Very few video games allow their protagonist this sort of progression. Imagine what Bioware could have done with the Warden had they given this character three games like Shepard?

But what do I know? Shepard had three games and still had a minuscule amount of character growth -- largely due to the fact that her death was treated like a gag in the second game and only taken seriously toward the very end of the third.

As mentioned above, the second way to play the dwarven noble is as naive, kind, generous, and just. This is how I usually play the princess. I have her settle disputes in a fair way, while treating her people with kindness and respect. I also roleplay her as very generous, giving Frandlin Ivo the Proving helm after she wins her own tournament, never dreaming that he would later betray her by giving false testimony.

When my dwarven princess gets to the surface, she is usually very generous with her coin, is polite and kind, and helps everyone she can. At the same time, she's still a hard-ass warrior and will make tough decisions -- like killing Connor instead of risking the entire village for one boy.


When my dwarven noble returns to Orzammar toward the end of the game, they usually help Bhelen become king.


Three reasons.

Reason One: It's the Mature Thing To Do

First reason? Because by the end of the game, my dwarven noble has grown up. They are no longer angry or spiteful. They understand fully that politics are the way of things among Orzammar royalty and that Bhelen played the game the way it was supposed to be played. (Even my naive dwarven princesses knew this from the start, though.)

King Endrin, the dwarven noble's father, wasn't exactly innocent either. Backstabbing ones way to the throne is something of an Orzammar tradition. King Endrin killed his own brother to become king and knew his sons were up to the same thing.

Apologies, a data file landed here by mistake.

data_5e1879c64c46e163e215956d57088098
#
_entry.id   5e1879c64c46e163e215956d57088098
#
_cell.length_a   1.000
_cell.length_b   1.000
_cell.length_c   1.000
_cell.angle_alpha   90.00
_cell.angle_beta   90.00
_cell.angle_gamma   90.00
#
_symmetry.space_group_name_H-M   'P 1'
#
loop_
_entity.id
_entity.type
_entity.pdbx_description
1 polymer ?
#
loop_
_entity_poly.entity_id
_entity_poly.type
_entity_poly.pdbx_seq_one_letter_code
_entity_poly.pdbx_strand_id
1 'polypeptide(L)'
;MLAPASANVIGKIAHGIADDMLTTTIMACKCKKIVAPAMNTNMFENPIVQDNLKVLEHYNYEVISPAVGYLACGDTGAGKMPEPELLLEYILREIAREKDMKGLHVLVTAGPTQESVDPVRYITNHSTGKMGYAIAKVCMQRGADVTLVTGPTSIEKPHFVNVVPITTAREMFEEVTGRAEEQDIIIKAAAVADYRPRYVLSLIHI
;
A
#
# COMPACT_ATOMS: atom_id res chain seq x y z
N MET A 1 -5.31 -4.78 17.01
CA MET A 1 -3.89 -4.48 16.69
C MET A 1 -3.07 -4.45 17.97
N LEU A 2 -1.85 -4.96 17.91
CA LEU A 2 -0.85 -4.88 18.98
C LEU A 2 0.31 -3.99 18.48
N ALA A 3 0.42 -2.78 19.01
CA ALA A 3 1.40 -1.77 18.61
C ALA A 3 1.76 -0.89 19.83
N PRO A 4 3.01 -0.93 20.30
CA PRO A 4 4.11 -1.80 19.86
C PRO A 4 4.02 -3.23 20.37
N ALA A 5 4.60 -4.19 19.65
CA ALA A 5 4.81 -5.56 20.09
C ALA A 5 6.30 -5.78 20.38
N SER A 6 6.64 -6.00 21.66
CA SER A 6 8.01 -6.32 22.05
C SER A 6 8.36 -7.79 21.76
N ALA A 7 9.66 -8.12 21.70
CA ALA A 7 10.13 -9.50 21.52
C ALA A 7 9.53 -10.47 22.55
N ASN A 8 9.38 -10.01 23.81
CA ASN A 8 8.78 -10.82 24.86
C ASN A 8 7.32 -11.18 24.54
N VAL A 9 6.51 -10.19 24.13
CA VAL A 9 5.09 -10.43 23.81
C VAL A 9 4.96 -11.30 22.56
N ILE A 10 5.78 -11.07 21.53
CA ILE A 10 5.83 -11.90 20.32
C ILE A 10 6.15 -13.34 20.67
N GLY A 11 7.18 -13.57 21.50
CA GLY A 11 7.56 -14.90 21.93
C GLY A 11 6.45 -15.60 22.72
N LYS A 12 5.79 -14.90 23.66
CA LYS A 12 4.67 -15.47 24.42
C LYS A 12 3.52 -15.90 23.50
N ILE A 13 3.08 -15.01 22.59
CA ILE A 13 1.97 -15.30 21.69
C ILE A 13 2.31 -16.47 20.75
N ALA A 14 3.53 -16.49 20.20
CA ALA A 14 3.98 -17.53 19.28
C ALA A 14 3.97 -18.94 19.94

Toward the end of the origin, King Endrin has a sad expression after talking to the dwarven noble. It's because he knows his children are about to make a play for the throne, and while he doesn't want to lose any of them, he knows it is the way of things. So he says a sad goodbye to the dwarven noble that they don't even notice.

Reason Two: Bhelen Loves the Warden

Just hear me out.

Aside from the fact that Bhelen was just doing what he was supposed to do in vying for the throne, I think that deep-down, Bhelen also loves the dwarven noble warden.

In spite of himself, as much as he hates his sibling, Bhelen loves them as well. He probably hates himself for that, considering how popular and charming his sibling is to the dwarven people.

When Bhelen tries to convince his sibling to fight Trian, he will get angry at the male dwarven noble for refusing to participate in backstabbing politics. Bhelen tells his brother in frustration that his nobility will be his undoing -- almost as if he wishes the DNW were as politically savvy as him. To me, this always felt as if Bhelen regretted what he did to the DNW or perhaps wished they could have worked together had the DNW been a better politician.

If you are playing the dwarven princess, however, Bhelen calls you his "dearest sister" and says he's just trying to protect you. Even though Bhelen goes on to stab you in the back, I believe there was a ring of truth to this. Bhelen didn't want the DNW to die. He just wanted them out of the way.

It was widely known that the DNW was in line to become ruler over Trian. The Assembly had practically already chosen her, and it was the reason Trian was so pissy.

This means that the DNW was a direct threat to Bhelen's rule. Bhelen could have decided to have the DNW assassinated outright (like he did with Trian, who he actually hated), insuring that the throne was his. Instead, he framed her for murder. And instead of having her executed, he gave her a chance to escape with the wardens by having her exiled to the deep roads.